Thesis autonomous underwater vehicle auv

Massachusetts Institute of Technology. Despite the many AUV technology advances that have been made, power remains a limiting factor. As autonomy algorithms increase in robustness, complexity, and reliability, so too does the ability of AUVs to perform an even-increasing array of complex missions.

Department of Electrical Engineering and Computer Science. Maritime tasks that once required a fleet of ships, months to complete, and numerous mariners are now being performed by AUVs with little to no logistical support elements.

The current method for deploying this type of AUV requires charging it above water, shipping it to a mission site, and then deploying it overboard with the use of cranes. It is electrically isolated from the power source through the use of an input transformer and is compact enough to be integrated into an AUV for future testing.

It is electrically isolated from the power source through the use of an input transformer and is compact enough to be integrated into an AUV for future testing.

The AUV is then recovered once the mission is complete or - more likely - when its power source is depleted.

Power is supplied inductively to a receiver coil in the AUV. The system is capable of providing up to W of instantaneous power to a single pack. Maritime tasks that once required a fleet of ships, months to complete, and numerous mariners are now being performed by AUVs with little to no logistical support elements.

The primary applications are i submarine volcanism and hydrothermal vent studies, ii mapping and monitoring of low-temperature fluid escape features and chemosynthetic ecosystems, iii benthic habitat mapping in shallow- and deep-water environments, and iv mapping of seafloor morphological features e.

Power is supplied inductively to a receiver coil in the AUV. This thesis addresses a fraction of the underwater AUV power transfer and rapid charging challenge through the development of the power electronics required to reliably charge a single battery pack.

The deployment and recovery phases are time-intensive, limited by weather conditions and sea state, and often hazardous to both crew and AUV.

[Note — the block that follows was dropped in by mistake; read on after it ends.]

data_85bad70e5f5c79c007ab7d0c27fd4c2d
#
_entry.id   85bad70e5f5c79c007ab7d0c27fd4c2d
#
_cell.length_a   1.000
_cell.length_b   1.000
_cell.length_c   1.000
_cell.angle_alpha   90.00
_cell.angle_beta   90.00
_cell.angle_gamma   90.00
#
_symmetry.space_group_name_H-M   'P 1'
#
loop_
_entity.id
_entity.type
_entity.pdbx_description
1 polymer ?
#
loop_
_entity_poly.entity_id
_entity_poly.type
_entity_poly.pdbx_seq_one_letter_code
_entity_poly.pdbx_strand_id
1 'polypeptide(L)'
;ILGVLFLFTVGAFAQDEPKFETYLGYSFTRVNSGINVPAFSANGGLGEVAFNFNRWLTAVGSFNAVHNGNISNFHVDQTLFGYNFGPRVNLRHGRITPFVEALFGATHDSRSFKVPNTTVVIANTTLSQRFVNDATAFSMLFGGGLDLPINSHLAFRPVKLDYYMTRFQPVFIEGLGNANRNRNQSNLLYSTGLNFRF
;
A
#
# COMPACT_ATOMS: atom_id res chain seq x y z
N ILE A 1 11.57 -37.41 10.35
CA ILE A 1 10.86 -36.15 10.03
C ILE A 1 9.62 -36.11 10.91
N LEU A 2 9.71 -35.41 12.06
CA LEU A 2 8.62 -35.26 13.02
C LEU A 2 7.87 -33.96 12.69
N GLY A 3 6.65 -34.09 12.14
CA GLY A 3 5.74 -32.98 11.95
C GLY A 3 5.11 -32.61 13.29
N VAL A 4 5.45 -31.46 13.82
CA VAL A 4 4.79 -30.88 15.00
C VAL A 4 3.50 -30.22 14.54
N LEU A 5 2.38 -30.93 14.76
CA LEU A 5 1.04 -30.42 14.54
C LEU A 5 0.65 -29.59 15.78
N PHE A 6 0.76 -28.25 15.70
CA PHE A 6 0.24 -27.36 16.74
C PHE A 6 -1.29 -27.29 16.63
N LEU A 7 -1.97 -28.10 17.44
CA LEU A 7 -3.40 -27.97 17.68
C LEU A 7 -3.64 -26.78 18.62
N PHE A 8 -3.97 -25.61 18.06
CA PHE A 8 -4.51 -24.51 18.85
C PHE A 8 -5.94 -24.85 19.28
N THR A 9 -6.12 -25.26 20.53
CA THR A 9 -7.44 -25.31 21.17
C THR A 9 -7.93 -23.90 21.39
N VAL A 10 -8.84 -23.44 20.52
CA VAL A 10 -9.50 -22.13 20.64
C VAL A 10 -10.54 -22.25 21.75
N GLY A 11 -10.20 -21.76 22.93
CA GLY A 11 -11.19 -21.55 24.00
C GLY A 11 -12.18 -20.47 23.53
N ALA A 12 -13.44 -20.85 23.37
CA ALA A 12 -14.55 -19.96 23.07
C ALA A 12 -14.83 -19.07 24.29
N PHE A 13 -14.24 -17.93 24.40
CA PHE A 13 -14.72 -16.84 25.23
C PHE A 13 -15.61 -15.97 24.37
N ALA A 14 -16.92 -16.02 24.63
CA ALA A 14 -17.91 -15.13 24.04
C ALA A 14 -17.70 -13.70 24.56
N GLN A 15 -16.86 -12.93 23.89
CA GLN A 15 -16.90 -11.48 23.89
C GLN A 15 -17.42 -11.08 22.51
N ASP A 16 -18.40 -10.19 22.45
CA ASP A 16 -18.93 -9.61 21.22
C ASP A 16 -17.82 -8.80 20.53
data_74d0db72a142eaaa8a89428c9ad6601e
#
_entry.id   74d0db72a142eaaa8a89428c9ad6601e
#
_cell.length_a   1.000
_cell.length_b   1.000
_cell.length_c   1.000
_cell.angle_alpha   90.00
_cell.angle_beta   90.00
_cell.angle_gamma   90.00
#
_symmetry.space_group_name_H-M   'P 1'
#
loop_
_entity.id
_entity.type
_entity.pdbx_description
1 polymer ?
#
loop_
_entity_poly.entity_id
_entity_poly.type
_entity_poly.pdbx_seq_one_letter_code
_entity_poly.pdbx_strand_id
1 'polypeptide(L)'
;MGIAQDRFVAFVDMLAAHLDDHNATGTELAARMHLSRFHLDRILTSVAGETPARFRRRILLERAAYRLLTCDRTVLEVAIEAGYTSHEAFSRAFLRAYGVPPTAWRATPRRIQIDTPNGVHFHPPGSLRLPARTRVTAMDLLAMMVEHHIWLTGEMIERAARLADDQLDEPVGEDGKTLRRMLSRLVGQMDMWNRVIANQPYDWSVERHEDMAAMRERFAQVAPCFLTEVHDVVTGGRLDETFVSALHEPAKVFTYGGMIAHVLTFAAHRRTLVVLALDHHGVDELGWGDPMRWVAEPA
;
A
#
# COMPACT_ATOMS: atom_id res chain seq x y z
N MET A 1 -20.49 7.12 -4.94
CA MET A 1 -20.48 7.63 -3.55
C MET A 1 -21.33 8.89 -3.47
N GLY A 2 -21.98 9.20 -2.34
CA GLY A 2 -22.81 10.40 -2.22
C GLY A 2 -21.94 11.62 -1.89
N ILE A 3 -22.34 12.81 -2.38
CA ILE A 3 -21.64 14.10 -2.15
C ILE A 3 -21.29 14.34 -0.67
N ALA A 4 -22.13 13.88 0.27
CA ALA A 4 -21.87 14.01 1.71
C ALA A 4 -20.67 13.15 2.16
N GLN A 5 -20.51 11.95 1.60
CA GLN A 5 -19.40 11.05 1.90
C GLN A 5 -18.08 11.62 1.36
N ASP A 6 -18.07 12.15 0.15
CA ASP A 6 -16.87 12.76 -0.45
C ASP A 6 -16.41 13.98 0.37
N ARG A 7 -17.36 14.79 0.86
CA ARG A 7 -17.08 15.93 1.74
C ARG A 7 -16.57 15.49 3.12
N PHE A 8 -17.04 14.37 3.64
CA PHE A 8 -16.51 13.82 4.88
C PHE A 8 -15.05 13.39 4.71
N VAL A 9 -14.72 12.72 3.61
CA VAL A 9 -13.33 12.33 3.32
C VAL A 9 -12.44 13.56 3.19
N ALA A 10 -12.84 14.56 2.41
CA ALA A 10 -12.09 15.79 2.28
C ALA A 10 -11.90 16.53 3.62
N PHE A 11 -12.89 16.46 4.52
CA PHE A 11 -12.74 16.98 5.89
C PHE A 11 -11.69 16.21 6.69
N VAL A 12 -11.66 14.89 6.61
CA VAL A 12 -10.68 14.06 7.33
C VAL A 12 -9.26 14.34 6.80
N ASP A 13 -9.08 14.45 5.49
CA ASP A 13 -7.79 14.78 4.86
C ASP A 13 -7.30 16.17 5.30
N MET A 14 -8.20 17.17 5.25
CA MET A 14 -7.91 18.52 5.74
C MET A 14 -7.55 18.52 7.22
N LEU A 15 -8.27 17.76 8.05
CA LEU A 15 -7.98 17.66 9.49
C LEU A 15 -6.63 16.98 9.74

Most AUVs use onboard stored electric energy and electric drive to perform their various missions. This thesis addresses a fraction of the underwater AUV power transfer and rapid charging challenge through the development of the power electronics required to reliably charge a single battery pack.

An overview of published AUV data in marine geoscience is presented. This power is then transferred to a down converter with a current-sensing feedback controller to provide a regulated current under the varying load voltage of the battery pack. This power is then transferred to a down converter with a current-sensing feedback controller to provide a regulated current under the varying load voltage of the battery pack.

While deployment and recovery will remain critical, high-risk evolutions, there exists a need to find a safer and faster recharging method that does not require recovery of the vehicle. Despite the many AUV technology advances that have been made, power remains a limiting factor.

Massachusetts Institute of Technology Date Issued: Previous article in issue. This contribution focuses on the major advances in marine geoscience that have resulted from AUV data. The current method for deploying this type of AUV requires charging it above water, shipping it to a mission site, and then deploying it overboard with the use of cranes.